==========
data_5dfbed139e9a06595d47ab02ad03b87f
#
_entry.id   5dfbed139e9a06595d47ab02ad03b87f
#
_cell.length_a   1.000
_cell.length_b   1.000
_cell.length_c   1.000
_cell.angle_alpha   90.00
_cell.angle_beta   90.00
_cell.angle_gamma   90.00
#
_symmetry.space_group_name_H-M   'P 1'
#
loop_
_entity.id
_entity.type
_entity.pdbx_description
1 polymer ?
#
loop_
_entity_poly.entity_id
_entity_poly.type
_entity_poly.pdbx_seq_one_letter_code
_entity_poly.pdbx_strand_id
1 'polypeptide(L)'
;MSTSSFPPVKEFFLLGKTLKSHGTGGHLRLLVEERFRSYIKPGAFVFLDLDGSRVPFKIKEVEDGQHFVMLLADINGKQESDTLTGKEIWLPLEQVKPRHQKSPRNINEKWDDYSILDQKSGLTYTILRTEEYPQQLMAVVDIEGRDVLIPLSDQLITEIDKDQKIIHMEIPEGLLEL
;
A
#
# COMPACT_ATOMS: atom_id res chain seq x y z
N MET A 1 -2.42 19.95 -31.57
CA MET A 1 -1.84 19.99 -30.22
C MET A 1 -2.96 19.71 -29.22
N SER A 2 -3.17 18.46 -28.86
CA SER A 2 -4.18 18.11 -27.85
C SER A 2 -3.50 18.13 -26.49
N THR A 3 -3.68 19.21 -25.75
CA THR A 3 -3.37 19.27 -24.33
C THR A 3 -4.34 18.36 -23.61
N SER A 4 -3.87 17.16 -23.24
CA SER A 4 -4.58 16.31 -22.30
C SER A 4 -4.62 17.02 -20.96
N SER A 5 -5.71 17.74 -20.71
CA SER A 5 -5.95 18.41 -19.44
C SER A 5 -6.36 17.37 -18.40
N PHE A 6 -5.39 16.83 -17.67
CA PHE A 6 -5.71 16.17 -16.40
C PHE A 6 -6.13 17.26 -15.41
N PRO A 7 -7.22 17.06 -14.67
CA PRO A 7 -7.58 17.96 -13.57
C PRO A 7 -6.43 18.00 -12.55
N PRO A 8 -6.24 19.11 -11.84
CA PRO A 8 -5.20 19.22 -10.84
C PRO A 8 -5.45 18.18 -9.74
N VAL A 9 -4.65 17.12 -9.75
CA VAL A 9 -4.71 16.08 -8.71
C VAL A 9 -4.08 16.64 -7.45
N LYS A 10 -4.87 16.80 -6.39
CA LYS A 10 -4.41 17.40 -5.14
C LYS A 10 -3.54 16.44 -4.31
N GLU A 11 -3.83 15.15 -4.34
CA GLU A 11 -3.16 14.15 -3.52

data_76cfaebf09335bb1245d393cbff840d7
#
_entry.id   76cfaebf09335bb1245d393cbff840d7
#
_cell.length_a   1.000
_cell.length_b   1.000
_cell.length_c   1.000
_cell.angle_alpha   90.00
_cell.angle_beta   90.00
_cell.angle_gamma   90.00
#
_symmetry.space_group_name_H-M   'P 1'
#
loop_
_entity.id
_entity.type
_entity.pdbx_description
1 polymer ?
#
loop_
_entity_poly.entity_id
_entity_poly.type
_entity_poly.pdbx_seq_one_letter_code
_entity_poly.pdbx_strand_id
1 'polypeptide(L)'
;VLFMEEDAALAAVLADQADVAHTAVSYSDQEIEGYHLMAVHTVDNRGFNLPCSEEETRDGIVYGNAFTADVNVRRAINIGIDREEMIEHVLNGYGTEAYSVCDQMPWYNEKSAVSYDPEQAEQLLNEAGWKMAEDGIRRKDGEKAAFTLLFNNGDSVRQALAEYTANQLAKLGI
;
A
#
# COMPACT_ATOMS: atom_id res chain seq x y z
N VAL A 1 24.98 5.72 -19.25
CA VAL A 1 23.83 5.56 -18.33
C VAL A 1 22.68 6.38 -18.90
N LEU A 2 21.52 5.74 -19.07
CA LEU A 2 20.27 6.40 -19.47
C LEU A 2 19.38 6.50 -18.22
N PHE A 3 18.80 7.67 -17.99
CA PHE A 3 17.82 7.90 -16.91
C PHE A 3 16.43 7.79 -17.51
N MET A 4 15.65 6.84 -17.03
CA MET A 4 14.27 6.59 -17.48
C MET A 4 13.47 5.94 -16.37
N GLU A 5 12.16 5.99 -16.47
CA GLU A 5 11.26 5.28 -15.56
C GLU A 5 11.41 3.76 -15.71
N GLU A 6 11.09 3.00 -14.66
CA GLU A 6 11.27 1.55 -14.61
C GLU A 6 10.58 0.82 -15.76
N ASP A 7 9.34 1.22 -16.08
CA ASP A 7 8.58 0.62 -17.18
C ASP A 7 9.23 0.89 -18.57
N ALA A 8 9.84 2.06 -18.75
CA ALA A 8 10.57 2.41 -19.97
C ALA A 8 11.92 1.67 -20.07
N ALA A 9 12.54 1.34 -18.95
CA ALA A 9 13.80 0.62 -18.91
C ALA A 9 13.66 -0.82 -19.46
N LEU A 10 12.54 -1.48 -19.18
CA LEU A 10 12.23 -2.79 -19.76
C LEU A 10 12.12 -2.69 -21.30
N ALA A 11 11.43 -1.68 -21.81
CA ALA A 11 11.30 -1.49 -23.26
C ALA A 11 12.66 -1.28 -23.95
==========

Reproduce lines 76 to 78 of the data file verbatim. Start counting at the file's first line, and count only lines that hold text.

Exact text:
loop_
_entity.id
_entity.type